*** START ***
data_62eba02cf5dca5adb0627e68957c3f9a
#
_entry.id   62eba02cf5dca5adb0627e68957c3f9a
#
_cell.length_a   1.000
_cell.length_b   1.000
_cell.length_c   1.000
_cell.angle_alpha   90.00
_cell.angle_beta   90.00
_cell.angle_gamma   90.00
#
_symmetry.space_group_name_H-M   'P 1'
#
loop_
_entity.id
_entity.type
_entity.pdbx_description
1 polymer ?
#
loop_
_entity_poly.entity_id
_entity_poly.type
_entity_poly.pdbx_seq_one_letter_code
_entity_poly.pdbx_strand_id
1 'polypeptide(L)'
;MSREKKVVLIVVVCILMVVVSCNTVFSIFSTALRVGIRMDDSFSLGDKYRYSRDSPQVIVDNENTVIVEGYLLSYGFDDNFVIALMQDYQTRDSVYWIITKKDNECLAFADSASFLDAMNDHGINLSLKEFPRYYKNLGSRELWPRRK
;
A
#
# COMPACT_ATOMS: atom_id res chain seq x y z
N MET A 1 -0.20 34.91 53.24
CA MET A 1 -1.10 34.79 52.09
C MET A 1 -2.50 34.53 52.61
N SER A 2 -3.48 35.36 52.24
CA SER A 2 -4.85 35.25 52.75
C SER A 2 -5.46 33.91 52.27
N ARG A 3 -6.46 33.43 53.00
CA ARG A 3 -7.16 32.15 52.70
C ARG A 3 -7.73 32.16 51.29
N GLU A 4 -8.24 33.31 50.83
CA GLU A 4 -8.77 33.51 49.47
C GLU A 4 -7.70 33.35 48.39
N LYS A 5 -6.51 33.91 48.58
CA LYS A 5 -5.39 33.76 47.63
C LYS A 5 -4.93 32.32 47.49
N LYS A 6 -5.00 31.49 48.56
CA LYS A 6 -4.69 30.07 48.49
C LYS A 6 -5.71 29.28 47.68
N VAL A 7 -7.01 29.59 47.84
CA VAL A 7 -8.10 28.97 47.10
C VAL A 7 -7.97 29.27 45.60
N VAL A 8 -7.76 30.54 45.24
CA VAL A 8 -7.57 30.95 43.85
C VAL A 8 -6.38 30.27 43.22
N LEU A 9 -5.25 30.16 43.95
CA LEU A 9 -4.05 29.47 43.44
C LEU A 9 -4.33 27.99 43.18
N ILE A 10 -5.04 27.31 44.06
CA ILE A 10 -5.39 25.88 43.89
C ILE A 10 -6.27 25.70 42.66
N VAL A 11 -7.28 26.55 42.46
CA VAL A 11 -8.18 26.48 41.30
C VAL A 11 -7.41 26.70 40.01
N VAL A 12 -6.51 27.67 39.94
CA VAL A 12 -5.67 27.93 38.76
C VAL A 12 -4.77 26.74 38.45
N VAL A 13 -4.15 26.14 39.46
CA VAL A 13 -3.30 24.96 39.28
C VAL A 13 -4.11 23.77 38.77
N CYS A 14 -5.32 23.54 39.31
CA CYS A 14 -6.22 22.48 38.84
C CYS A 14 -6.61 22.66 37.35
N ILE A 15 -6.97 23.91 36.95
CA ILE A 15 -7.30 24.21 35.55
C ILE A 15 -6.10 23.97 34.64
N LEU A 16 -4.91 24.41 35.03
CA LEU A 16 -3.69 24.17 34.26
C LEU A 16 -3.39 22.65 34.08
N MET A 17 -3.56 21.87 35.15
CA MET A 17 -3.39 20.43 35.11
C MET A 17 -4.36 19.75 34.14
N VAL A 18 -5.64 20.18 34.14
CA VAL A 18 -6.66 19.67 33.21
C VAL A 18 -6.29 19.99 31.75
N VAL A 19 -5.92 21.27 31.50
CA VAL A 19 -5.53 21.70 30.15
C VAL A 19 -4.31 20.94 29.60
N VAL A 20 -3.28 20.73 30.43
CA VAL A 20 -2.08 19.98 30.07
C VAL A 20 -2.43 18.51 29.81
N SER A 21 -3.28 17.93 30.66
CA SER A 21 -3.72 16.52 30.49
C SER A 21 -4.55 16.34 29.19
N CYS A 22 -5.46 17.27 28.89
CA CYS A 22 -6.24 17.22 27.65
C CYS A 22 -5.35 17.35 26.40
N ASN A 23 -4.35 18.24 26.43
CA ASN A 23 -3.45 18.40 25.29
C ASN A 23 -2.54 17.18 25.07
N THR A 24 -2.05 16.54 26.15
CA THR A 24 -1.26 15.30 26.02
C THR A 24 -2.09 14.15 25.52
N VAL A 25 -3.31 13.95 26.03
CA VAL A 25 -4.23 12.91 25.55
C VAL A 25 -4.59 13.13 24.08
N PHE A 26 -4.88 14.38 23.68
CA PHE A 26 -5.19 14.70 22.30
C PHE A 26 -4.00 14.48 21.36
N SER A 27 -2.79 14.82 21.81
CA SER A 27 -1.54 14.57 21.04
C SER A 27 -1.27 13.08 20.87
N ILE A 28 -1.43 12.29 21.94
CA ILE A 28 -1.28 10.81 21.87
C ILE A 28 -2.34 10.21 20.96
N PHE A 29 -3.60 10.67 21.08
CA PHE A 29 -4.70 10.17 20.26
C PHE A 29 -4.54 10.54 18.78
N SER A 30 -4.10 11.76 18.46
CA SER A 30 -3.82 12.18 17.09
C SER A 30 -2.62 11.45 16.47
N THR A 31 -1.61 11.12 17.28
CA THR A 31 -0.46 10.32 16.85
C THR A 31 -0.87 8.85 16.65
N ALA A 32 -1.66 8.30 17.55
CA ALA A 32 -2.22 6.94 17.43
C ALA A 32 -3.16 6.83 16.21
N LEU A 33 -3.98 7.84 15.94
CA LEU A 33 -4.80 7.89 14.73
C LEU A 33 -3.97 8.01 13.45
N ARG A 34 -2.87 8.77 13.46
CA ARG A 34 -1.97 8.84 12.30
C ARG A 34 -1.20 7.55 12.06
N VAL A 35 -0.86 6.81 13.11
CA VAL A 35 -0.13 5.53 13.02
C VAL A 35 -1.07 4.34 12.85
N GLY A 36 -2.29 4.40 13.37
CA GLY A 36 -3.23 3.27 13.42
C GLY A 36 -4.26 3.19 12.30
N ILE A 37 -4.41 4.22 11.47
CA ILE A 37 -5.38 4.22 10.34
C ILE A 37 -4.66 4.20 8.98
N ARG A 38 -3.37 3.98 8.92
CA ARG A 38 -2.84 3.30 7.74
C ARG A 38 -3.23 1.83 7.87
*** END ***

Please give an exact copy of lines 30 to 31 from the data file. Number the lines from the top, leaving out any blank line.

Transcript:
# COMPACT_ATOMS: atom_id res chain seq x y z
N MET A 1 -0.20 34.91 53.24